• Hey Rob
      Passivhaus does take into account total energy demand. Just check out passipedia.
      As for renewables, have another read of the article above!

    • Fiona, you haven't shown how a Passivhaus provides any greater greenhouse emissions benefits than just reducing the 20% heating/cooling demand we see on 6-star homes to close to 0% (while adding in things like ventilation electricity demand from a HRV). Renewable energy systems are certainly required for the rest of electricity demand.

      The Passivhaus 120kWh/m2.yr primary energy demand is not even close to net zero emissions. The fact that PHI have added in the Passivhaus Plus categories that require renewable energy argues exactly my point.

      Your article says "Solar panels on my roof isn’t going to make my building carbon neutral, or net zero, or carbon positive." While you can argue about the embodied energy of PV systems with their 4-5 year+ embodied energy payback (something that Passivhauses also have significantly more of than standard homes due to extra foam insulation, steel, glass, timber, HRV systems etc – in fact our calculations show that this embodied energy payback for PHs can sometimes be on the order of 20 years+ because you are chasing diminishing returns) in the end, to run appliances, lighting, etc renewable energy systems are essential – and the end goal for integration of these systems is zero or positive emissions, with net zero emissions being a good starting point.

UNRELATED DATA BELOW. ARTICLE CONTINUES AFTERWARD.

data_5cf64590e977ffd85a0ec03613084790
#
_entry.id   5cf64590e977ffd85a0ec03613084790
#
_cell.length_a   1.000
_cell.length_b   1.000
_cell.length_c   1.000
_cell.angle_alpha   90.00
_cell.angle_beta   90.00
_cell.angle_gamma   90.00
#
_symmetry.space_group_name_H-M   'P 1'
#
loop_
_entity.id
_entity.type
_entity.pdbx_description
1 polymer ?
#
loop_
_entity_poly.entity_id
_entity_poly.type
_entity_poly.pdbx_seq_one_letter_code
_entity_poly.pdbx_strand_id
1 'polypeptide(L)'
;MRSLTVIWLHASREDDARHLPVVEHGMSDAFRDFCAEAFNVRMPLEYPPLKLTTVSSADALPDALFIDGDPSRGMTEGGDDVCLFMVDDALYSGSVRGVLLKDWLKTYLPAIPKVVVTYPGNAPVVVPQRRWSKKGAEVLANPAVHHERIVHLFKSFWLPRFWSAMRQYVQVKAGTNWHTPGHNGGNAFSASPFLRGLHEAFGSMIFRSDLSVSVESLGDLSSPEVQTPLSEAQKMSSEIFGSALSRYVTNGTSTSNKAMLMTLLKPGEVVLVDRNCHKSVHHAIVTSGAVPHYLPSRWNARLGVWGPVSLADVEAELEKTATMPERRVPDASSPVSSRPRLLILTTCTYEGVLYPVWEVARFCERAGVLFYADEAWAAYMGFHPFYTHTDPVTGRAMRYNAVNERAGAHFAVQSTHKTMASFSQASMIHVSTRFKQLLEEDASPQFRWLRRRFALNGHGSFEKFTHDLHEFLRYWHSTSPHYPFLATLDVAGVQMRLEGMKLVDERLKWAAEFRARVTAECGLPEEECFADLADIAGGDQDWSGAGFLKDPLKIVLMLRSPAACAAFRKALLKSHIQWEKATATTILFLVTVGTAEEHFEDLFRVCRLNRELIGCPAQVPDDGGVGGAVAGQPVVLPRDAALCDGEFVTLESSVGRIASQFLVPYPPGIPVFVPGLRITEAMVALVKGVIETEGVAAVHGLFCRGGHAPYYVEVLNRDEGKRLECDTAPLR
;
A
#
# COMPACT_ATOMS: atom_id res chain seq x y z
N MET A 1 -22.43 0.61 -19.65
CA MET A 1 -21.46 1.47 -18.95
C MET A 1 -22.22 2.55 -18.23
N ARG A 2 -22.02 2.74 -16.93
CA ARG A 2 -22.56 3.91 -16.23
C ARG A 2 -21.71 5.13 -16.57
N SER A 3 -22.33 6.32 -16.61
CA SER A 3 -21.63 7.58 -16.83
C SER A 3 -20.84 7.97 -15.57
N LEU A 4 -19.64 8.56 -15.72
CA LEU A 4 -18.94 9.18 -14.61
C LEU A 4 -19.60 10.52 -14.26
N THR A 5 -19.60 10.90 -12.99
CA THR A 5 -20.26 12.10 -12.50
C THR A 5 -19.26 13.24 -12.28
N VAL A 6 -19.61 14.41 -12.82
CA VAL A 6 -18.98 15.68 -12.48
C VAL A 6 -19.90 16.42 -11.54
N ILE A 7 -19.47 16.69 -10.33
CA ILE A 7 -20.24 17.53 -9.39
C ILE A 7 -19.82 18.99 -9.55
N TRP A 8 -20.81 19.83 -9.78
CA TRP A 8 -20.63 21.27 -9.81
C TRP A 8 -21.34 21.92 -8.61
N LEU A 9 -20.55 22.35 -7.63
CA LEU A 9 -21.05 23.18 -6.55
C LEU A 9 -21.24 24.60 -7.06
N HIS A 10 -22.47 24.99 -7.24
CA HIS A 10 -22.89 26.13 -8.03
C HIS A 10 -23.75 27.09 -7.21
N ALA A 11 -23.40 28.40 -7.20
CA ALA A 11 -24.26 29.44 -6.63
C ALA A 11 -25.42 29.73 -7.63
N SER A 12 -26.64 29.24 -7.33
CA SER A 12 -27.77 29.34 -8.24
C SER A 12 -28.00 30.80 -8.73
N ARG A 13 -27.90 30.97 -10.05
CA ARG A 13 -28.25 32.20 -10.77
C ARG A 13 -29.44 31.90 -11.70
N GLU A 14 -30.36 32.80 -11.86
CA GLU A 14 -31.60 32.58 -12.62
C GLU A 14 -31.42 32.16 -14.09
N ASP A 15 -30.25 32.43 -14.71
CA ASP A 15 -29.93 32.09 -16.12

Certainly it is our opinion that Net Zero Emissions for a house is a much more appropriate environmental goal than Passivhaus, which while having energy efficiency attributes, in some respects is more properly judged an indoor environment quality (thermal comfort & air quality) system.